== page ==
Olga Noha: Yeah, well, indeed. I’ve got a degree in electrical engineering from the National Technical University of Ukraine. Sadly, when I was a 3rd year student, I’d lost my father, who was an electrical engineer as well, due to an accident at work. So that prevented me from pursuing that career path. But at the same time, I still had passion to numbers and analytics, as well as genuine passion and fascination by people. So I felt marketing combines these two passions. And this is a discipline on the verge of numbers, metrics and analytics from one hand and people’s psychology from the other. It’s a big people puzzle. And I believe that the combination of these two sides that makes marketing so appealing for me and makes me live in peace marketing for over 17 years now.

Drew Neisser: I love that and it’s so true. It has become very, very data driven, but the people aspect and importance of the people aspect. Whether we’re talking about management of people or understanding and insight of people to market to them as in your customers. Which is a natural segue into customer events, which are all about people. So let’s talk about SplitMetrics’ overall approach to customer event.

Olga Noha: Thank you. Thanks Drew. Customer events play an important role in the strategy of SplitMetrics. If you’re not familiar with the company, we’re in Apple’s search ads partner and offer products and services that serve as a growth engine for large mobile first companies. So customer events provide us with the opportunity to connect with those current and potential customers, build brand awareness, showcase our products and services.

Our overall approach to customer events reflects two key aspects of SplitMetrics strategy. First is our educational mission. Second is our 100% focus on the success of our customers.

And now, let’s start with the educational mission. There are a lot of events in our nation that are designed for different purposes, tech solutions selection, networking, even parties and fun. Our focus is, first of all, on the educational value from the events. SplitMetrics has deep expertise in mobile app growth, the deep industry experience and access to actionable insights. We serve as a go to experts for all mobile marketing needs, and our customer events are this vehicle that helps us bring this educational mission to life. So that’s the reflection of one aspect of our strategy.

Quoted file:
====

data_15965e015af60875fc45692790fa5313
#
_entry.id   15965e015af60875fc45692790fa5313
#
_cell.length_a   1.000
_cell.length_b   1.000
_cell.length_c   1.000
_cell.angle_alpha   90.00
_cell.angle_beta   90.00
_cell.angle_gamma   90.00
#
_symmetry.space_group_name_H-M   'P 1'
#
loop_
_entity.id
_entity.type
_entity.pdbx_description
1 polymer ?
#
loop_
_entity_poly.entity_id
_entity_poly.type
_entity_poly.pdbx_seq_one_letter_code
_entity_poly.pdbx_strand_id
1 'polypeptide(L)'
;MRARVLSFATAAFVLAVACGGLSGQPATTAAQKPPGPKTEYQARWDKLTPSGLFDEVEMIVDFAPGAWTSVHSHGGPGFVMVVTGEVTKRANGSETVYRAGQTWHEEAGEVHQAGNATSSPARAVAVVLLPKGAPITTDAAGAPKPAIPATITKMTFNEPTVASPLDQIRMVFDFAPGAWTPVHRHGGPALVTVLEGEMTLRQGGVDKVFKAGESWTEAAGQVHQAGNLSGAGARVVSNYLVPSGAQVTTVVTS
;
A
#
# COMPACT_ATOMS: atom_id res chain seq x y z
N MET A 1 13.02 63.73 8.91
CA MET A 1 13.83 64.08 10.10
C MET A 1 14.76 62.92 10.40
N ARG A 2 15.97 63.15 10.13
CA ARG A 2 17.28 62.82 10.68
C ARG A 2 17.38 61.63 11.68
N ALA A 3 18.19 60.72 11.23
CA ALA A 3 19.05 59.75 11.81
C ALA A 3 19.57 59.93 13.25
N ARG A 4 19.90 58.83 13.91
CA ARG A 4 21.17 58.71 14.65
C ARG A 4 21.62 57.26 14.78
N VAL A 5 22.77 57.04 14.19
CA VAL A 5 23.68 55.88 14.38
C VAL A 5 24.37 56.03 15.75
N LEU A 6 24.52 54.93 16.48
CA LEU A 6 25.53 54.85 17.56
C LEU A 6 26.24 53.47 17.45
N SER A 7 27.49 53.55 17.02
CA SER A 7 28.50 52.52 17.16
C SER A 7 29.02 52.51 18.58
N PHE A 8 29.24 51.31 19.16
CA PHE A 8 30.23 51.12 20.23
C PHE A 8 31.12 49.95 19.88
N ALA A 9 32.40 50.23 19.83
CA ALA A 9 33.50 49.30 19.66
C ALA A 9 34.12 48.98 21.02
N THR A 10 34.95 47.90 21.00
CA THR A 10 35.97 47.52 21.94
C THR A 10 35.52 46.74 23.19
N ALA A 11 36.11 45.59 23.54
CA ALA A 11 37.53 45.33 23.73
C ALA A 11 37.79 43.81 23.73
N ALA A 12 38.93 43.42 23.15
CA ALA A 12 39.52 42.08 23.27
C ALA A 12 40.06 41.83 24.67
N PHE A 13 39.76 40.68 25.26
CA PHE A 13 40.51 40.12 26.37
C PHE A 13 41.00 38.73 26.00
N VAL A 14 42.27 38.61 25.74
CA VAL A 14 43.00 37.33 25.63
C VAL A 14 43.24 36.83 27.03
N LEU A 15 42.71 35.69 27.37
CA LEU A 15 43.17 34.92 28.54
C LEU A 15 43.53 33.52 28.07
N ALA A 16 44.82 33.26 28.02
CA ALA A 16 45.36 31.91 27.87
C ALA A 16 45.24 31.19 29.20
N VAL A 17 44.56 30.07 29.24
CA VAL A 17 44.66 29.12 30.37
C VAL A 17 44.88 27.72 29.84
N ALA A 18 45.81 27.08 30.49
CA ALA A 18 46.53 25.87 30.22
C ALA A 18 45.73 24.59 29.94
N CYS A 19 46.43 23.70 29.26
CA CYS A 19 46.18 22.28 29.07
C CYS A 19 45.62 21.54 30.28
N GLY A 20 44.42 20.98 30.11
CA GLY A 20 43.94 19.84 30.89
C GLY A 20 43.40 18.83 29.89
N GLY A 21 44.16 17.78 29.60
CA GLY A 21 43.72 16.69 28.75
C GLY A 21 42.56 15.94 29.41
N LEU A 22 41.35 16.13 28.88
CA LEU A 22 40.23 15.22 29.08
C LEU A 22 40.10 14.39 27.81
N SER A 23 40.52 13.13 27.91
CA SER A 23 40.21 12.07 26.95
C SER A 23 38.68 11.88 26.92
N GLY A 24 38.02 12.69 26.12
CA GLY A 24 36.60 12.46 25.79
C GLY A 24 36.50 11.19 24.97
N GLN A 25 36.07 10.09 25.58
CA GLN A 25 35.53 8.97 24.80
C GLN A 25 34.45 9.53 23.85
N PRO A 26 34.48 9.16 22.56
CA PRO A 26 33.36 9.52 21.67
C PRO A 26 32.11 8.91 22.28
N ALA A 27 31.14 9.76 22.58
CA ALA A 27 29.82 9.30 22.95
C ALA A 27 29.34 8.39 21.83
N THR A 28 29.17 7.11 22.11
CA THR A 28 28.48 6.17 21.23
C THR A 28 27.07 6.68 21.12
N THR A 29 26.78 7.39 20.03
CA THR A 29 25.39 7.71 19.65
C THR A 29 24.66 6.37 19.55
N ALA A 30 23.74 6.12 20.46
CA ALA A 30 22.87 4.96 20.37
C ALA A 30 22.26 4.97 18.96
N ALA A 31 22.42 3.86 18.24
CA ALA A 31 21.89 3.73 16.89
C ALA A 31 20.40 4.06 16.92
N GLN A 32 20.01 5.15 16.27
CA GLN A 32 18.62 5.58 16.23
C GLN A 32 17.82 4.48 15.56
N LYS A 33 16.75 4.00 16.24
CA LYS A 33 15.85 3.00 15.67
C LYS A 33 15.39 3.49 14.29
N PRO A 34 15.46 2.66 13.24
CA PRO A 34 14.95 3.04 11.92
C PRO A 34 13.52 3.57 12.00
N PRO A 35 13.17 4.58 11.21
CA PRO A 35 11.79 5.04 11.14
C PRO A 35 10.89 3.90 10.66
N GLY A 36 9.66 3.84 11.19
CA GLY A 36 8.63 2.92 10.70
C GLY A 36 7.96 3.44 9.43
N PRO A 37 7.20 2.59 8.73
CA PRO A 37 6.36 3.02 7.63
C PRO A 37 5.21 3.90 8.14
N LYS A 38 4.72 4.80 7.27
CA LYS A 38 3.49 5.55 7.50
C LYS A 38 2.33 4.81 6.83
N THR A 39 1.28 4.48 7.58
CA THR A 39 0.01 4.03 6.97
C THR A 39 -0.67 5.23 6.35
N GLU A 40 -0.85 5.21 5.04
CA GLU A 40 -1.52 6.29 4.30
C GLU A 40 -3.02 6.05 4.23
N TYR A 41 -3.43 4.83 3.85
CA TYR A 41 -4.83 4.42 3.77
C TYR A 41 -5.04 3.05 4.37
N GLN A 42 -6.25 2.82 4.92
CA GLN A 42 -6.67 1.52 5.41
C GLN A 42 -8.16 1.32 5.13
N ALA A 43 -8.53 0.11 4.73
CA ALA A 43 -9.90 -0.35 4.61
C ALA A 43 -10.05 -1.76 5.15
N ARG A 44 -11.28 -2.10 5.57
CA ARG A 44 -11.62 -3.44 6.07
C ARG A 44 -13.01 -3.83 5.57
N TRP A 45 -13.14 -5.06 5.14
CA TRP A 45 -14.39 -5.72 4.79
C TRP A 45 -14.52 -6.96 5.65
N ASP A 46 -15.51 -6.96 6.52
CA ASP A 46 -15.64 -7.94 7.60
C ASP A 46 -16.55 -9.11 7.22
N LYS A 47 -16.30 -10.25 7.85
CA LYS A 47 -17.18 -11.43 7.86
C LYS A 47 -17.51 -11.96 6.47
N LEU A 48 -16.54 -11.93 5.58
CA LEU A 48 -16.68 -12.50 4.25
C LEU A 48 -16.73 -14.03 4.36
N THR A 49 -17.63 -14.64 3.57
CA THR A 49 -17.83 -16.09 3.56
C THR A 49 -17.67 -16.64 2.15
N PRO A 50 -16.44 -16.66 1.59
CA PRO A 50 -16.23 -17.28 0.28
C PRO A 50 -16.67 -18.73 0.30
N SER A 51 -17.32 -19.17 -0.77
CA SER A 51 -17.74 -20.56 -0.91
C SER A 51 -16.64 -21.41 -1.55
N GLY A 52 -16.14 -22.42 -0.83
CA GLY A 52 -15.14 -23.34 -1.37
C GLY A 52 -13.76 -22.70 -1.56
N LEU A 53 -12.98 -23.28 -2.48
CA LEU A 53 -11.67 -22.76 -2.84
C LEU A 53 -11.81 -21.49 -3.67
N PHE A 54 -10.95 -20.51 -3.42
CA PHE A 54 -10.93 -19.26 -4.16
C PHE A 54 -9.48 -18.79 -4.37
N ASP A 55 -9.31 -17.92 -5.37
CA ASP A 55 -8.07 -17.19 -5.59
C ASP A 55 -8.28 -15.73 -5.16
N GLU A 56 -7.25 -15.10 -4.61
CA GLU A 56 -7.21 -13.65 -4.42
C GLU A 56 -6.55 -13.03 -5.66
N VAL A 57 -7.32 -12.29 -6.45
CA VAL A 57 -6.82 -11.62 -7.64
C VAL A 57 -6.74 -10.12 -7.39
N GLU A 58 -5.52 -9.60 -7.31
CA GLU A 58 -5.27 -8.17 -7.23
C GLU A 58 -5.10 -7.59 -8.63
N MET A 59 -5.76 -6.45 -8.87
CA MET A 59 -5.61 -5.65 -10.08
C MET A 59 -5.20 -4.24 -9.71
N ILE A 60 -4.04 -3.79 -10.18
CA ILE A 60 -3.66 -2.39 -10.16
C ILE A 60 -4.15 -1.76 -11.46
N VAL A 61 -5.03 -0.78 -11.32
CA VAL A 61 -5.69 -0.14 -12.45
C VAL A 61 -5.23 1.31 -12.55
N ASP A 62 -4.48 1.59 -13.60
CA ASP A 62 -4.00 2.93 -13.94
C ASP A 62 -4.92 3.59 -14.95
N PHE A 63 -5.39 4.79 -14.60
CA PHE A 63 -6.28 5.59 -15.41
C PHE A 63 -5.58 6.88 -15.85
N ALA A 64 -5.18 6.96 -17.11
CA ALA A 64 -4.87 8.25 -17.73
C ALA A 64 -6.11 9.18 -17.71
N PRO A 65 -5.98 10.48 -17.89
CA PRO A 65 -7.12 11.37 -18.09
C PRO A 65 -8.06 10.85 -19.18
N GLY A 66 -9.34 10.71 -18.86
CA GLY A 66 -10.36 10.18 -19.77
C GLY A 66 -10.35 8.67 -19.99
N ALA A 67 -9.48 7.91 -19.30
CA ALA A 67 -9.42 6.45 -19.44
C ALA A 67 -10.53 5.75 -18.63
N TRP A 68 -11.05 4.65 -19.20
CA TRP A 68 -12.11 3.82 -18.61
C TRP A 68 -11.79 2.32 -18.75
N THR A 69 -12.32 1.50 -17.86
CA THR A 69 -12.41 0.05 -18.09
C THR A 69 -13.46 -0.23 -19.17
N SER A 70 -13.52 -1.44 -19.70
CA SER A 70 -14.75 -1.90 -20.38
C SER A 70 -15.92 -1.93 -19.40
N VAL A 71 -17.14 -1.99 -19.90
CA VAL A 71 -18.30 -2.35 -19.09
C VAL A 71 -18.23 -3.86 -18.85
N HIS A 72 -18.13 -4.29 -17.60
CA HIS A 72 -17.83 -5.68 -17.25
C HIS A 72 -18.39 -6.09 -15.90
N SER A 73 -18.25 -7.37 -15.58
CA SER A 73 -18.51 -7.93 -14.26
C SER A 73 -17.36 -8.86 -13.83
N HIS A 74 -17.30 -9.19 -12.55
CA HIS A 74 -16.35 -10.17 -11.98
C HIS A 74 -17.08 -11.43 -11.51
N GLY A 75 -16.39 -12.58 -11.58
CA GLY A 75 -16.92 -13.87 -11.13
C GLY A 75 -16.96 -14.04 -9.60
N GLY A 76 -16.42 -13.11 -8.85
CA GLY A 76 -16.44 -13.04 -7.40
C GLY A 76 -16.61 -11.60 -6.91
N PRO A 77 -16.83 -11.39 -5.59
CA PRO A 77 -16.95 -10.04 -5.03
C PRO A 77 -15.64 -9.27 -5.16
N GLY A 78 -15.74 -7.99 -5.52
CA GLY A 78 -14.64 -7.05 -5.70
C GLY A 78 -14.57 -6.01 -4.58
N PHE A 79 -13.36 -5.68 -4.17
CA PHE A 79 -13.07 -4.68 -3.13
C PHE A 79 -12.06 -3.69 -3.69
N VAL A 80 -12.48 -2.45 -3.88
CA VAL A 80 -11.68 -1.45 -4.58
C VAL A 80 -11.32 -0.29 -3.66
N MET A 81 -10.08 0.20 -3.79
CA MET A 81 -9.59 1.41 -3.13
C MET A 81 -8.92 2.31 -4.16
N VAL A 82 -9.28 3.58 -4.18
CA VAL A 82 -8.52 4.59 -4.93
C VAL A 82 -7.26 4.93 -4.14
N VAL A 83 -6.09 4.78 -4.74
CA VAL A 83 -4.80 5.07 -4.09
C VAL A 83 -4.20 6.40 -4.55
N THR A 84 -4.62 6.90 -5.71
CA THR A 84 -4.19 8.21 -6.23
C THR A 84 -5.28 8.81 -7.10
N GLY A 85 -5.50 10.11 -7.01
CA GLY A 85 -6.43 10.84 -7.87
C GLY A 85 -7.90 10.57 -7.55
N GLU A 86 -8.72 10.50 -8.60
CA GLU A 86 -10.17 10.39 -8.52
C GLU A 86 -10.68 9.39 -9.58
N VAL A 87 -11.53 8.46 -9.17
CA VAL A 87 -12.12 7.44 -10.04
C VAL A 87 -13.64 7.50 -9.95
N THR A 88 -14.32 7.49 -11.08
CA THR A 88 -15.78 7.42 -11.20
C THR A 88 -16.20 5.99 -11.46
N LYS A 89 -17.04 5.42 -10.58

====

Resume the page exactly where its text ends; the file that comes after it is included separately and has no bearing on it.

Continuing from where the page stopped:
The second aspect of our strategy, and basically, our unique differentiators, this 100% focus on the success of our customers. We leverage events as a platform to establish and strengthen our relationship with the existing and prospective customers. When we are designing our own events, we build them with our customers in mind. What former, what speakers, session structure will bring the biggest value to our customers and make them feel valued? So I mean, accolades to brag about the first, largest, the most well known events on planet Earth, this is all good and to praise your ego, right? But the genuine goal of customer events, as we see them, is to make the life of each individual in the audience, at least a little bit better than it was before the event. So that is our vision.

Additionally, customer events provide us with valuable insights into customer needs and preferences and allow us to meet those needs and preferences even better, and make our customers happier at the end. So this is the approach that basically reflects these two goals.

Drew Neisser: So what I’m hearing—it’s interesting in this sort of consistent with what Shirley was talking about is we’re doing everything we can to educate and give value, and do things as part of that education to help them be more successful in general. And obviously more successful and say, using your product. Those are very rational things.

I’m wondering if this is part of the thinking, because I think about certain events that I’ve gone to. And the ones I remember, are the ones where I had amazing interactions within individuals and really memorable experiences, right? And it might have been a great speaker, but more likely it was something else. Do you think about that emotional side of connecting with these customers? And what kinds of things do you think about for those?

Olga Noha: Yes, and it’s the same for both offline and online events. We do our best to treat each person in the audience as our valued guests, not a headcount, not a number on paper to brag about the volume of attendance that we’ve got. As an individual guests that I want to see at home, that I want to see as part of my friends and community I’m with thats the way we treat our guests at the events.

And when you have this approach in mind, you actually build out your engagement and interaction that way. In offline events you can get it when your staff from the organizers side treats you like that. Or with online digital events, it’s the same. We want to address the needs of each and every individual in the audience. We make our staff available to answer all the questions the individuals in the audience have real time, we’re as fast as possible. If we don’t have the answers right now, we definitely follow up with them. That’s how we make these events memorable for people by treating them as our valued guests rather than numbers on paper.